I think that what you call "the standard RPG approach" is not "standard" once you look beyond D&D and some of its derivatives or games it inspired.What do you think?
In Marvel Heroic/Cortex+ Heroic, (i) every character gets a reaction against every action, so there is no "round robin" in your sense, and (ii) in many cases multiple foes are bundled mechanically as "mobs".
There are plenty of other PCs in which foes get bundled, and/or action economy is not "round robin". Even in the D&D family of games, 4e exhibits this with its use of swarms.
As far as I can tell, by "trad game" you mean D&D and its offshoots. It doesn't get more "trad" than Traveller - my rulebooks are a 1978 printing. But the Traveller rules don't, in general, define the "physics" of any gaming world. They tell us how to resolve action declarations.trad games have more rules that define the "physics" of a gaming world. Both the PCs as well as the NPCs are bound by the physics of this world. If the rules say you can only shoot one arrow per 5 seconds turn, that defines the game world to some degree.
The combat rules of Traveller are the most wargame-y part of the system, but under the Ship's Boat skill description there is an abstract resolution system for escaping from a starship encounter that could be straight out of some contemporary game. It would be very easy to apply that system to escaping multiple enemy vessles (eg impose a DM of to the evasion check per extra vessel).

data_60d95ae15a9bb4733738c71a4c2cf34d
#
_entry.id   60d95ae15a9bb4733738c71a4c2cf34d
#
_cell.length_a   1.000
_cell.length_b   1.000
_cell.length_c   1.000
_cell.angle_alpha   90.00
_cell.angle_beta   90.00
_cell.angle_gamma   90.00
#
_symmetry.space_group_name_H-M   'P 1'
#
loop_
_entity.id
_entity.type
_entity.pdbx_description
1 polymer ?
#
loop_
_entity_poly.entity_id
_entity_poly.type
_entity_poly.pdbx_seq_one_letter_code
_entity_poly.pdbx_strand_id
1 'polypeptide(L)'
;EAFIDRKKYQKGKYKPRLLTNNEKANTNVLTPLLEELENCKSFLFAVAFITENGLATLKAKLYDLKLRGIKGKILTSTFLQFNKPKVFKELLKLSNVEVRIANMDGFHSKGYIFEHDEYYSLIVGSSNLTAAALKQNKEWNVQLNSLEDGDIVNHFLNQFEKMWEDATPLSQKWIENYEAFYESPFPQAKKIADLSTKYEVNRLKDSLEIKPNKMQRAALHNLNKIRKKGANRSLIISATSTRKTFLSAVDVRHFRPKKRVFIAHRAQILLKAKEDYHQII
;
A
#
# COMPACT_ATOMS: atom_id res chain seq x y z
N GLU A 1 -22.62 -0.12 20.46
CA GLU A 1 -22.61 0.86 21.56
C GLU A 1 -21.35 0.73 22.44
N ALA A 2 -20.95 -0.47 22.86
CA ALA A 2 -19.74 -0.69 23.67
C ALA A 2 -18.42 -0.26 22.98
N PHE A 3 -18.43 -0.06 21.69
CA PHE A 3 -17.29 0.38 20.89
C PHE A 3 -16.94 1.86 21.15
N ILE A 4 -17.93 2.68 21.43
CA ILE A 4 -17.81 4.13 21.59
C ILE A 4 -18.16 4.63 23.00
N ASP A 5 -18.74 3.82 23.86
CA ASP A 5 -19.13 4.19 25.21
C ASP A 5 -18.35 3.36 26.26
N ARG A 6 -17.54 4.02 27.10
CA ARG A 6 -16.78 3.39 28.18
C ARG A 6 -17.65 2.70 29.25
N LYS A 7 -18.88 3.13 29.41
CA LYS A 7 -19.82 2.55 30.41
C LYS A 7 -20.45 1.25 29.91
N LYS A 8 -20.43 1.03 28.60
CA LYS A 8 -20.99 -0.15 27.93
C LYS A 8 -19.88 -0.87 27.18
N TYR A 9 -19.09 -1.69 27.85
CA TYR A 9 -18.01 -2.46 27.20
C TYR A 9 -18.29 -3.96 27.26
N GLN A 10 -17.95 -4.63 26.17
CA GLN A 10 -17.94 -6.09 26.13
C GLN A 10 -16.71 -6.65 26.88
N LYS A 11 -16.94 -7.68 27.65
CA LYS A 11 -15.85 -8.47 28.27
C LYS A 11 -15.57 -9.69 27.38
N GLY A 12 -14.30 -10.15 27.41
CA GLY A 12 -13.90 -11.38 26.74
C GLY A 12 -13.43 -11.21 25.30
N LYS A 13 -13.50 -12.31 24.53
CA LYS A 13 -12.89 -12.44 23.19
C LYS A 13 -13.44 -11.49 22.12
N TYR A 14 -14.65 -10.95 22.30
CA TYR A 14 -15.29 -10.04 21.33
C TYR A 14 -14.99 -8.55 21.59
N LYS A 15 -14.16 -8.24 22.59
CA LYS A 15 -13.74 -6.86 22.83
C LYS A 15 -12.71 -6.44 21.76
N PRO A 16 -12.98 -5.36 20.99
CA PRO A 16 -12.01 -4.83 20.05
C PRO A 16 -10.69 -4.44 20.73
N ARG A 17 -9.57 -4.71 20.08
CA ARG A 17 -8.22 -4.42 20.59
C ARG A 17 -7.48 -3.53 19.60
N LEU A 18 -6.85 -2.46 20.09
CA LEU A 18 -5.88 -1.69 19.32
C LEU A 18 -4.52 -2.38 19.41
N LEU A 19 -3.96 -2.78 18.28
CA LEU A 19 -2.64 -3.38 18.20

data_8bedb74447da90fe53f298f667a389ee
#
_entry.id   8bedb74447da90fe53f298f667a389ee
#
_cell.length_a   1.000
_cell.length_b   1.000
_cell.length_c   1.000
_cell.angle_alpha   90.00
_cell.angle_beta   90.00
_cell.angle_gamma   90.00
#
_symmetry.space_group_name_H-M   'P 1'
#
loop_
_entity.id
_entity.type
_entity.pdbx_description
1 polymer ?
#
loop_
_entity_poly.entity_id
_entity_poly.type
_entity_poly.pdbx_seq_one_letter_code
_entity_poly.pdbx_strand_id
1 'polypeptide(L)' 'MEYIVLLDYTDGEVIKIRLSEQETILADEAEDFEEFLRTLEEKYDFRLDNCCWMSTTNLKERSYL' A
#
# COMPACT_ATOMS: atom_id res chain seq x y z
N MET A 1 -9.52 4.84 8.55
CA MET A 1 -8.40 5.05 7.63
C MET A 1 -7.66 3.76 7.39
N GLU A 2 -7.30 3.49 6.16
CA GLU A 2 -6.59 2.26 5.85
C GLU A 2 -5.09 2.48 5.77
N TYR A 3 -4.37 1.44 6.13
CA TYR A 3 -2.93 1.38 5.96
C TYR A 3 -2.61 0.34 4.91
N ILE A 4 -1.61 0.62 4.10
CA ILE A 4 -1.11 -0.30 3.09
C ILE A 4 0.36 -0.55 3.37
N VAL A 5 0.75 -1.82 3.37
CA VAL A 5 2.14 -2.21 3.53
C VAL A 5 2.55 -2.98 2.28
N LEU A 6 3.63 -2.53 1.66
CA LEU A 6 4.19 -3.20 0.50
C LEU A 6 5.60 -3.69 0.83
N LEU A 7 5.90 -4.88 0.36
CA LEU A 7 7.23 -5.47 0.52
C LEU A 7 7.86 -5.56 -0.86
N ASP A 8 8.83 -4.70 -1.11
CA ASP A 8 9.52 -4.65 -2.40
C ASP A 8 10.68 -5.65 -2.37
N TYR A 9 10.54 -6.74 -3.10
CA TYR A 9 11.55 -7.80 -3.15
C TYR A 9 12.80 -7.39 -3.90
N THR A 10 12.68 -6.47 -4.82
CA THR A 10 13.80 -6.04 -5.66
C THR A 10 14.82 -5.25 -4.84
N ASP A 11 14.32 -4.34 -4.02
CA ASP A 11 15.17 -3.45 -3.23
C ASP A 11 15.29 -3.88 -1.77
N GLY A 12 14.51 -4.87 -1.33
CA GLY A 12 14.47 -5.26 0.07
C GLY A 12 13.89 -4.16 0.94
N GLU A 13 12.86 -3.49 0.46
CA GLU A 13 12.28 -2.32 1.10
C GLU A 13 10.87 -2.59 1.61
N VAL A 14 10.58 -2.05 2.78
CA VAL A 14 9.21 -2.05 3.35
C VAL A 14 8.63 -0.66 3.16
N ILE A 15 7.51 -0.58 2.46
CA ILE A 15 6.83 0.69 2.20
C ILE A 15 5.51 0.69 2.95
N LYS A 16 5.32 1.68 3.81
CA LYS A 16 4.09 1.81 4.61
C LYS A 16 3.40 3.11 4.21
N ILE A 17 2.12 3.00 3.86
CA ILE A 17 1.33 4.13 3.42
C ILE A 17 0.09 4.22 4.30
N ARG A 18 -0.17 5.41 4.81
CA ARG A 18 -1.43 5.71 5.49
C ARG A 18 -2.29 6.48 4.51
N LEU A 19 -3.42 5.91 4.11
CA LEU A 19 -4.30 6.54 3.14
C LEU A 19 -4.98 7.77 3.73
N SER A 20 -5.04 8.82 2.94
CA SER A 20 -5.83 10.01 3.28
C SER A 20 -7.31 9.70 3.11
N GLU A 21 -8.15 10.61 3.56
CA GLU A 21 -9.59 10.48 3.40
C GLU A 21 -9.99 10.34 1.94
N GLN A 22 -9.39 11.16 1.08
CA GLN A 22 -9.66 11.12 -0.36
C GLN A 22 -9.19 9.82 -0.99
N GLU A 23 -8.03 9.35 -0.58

My DW play experience is not great, but what you say here is not true at all. The GM doesn't just get to declare that PC A is a danger to PC B. The GM introducing dangers is a "soft" move. So something has to have already gone wrong in an action attempted by A and/or B for the scenario you describe to arise.And to return to the subject of the thread (let's not derail it completely with PbtA): what's keeping the GM from either stating that a player's intention to attack that enemy orc (who has been attacked by a fellow PC a few moments before) translates into a Hack & Slash move OR telling him instead that his ally is blocking the approach to the enemy orc and he has to take a Defy Danger move first to avoid getting hit by his friend accidentally if he insists on going forth with the attack?
The system doesn't handle any of that, it is off-loaded to the GM's guidance and his narration
More generally: there are RPGs out there with cinematic combat. Prince Valiant is another that I've been playing recently. It seems odd to ask "what do people think about RPGs and cinematic combat" and then decline to talk about actual RPGs that actually have it.